There’s something more here than gaining victory over sin. As we look back over our Christian walk, we can praise God for the victories He has given us. Sins that threatened to choke us are gone. He has guarded our way so we don’t succumb to further temptation and fall into that sin again. Now for every victory over a known sin, there is a space for God to come in. Making space for God is true holiness. As I consciously made space in my heart for God, my heart became more and more holy, for “holy” means “dedicated.” In this way I could become more and more like Jesus.

         One day I read that Christ asks for unreserved consecration and undivided service; that self is not to be cherished; and that the believer who lives to himself is not a Christian. That was quite an eye-opener! I thought I had dedicated all to Christ, but these words startled me. Could they be true? Did they apply to me? In fact, I had not completed my work of dedication. My focus had been on my sins, my weaknesses, and my self-occupation. What else was there as I continued to respond to the high call of God in Christ Jesus?

         My life consisted of more than what was wrong. Of course it did! I had not considered having little private services of reconsecration in which I would place on the altar of sacrifice what was good and right: my talents, my time, my family relationships. To my surprise I had never specifically relinquished these to the Lord’s will.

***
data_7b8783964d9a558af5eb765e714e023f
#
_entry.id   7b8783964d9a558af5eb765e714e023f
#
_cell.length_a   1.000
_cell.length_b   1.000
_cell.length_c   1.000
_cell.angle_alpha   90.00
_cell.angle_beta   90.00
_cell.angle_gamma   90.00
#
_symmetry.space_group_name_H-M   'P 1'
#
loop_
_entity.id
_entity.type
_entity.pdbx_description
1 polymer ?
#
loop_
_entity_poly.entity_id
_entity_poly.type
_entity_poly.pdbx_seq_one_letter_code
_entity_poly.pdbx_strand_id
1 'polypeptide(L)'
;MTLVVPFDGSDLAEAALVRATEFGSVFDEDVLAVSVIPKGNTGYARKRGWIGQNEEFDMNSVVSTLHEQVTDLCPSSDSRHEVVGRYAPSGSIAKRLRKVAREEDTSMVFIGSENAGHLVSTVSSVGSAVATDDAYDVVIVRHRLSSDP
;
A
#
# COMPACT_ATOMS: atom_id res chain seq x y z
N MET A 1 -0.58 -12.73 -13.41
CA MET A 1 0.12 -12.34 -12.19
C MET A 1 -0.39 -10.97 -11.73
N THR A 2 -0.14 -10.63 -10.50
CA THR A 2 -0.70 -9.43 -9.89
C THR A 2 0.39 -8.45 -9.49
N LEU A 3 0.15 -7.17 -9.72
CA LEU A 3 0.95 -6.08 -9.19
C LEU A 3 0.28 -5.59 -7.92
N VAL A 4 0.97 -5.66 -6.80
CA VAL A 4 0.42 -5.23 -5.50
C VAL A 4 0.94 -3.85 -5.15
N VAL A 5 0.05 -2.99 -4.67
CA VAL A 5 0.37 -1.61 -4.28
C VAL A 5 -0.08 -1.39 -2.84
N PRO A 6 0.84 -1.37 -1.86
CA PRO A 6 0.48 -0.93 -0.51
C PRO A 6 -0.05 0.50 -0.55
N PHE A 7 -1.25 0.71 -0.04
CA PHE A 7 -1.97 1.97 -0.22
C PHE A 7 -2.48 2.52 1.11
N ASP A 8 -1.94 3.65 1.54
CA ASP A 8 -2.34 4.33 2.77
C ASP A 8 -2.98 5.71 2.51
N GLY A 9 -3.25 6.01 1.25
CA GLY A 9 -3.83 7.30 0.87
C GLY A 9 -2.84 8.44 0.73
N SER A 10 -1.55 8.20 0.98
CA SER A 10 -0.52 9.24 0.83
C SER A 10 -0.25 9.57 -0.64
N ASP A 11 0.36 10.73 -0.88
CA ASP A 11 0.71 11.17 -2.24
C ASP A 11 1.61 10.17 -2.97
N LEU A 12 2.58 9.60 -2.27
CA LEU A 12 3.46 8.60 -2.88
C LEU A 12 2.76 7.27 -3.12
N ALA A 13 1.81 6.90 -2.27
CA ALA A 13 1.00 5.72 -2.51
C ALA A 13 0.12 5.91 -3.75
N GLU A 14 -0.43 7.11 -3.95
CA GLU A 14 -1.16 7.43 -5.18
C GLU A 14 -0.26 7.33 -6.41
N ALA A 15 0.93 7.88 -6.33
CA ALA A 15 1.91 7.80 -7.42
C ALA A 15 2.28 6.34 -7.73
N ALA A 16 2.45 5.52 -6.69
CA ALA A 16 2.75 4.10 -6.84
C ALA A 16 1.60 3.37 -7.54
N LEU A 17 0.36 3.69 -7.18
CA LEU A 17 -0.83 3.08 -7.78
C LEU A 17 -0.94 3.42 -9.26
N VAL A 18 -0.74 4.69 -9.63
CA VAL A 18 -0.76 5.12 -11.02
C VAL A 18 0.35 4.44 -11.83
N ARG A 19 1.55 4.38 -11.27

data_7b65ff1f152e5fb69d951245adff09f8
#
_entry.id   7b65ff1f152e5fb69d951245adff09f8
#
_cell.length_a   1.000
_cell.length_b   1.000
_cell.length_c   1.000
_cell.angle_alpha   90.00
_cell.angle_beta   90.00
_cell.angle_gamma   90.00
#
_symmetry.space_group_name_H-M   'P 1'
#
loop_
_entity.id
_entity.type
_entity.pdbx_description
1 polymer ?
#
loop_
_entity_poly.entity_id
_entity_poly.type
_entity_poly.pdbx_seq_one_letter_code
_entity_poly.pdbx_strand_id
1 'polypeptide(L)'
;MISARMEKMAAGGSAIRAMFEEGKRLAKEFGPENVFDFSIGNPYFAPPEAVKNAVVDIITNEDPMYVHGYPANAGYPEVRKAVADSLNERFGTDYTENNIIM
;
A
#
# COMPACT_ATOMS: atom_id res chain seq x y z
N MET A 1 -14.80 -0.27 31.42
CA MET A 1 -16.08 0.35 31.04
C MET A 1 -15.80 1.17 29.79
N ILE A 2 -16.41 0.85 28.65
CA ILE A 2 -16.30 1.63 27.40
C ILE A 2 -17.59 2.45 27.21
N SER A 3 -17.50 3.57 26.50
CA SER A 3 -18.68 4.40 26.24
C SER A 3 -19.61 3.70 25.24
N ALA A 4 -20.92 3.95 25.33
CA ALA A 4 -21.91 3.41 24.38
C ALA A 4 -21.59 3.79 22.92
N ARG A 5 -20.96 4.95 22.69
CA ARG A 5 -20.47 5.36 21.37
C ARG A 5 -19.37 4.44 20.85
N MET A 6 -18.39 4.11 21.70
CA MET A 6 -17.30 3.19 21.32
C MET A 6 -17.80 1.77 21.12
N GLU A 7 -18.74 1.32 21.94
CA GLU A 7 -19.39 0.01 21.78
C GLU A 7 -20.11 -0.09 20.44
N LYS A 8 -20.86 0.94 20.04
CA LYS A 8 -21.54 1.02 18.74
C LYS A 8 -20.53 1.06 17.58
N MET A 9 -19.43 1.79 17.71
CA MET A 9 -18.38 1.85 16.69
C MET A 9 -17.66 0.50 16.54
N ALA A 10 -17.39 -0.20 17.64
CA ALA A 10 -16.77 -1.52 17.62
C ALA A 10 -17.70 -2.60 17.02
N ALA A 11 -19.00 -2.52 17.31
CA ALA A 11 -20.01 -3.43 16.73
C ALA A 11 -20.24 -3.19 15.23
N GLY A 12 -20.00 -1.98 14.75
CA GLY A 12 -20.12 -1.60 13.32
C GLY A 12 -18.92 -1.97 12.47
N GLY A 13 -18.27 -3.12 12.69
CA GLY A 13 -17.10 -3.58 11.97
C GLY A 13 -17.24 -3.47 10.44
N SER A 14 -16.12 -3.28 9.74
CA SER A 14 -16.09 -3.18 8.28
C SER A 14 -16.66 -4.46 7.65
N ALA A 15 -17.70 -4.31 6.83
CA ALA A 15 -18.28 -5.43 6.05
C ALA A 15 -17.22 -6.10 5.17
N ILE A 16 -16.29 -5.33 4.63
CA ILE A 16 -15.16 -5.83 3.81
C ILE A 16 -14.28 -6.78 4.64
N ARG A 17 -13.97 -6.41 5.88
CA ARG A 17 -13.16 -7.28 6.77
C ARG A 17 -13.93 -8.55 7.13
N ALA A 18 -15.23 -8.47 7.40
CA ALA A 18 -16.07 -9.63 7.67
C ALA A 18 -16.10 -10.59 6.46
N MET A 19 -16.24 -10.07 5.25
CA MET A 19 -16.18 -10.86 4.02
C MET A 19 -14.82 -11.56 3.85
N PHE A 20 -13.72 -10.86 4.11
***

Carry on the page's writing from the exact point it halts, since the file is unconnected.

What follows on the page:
Still Room for Full Devotion       

         As I surveyed the sources of my success and joy in my walk with Jesus, a whole new firmament of my life opened up. For example, I was deeply attached to the little efficiencies that helped my days run smoothly. These were important to me, very important. Without them I would appear to others to be a bumbling failure! They were not to be touched!

         Not to be touched? Was that the talk of surrender? Was it possible that I cherished the ways I managed my life more than I cherished Christ? Would I be extremely distressed if God called for me to place under His complete control the personal operating system that I had created to govern my pattern of every-day life?

         I’ve always been an active Christian. My parents were ideal role models. I accepted God’s call to the ministry at about age 18. As a minister it was my business to develop a broad and deep Christian experience. To my knowledge, now past three score years and ten, I was in tune with God. But was there still room for full devotion to my Master? This illumination both shocked me and intrigued me. I could still grow to become more like Jesus! There was still more of me to surrender to His loving guidance!

         Now I asked myself, What about the wholesome, Christlike places in my heart? Well! They were to be set apart for His use as well! I certainly had been overjoyed to give up all those rotten spaces to God, but was I overjoyed at the thought of having Him take control of what was good and satisfying there–His very gifts? Frankly, I was not!

         It took a while for me to accept the concept that giving everything good and wonderful and useful in my life back to Him was a part of total dedication, total sacrifice, total devotion to My beloved Master. But just thinking of letting go, relinquishing, was frightening. I stumbled over it. All the comforts and little joys of life–my bed, my easy chair, my air conditioned comfort–would He take them and not return them.  Go to Part 4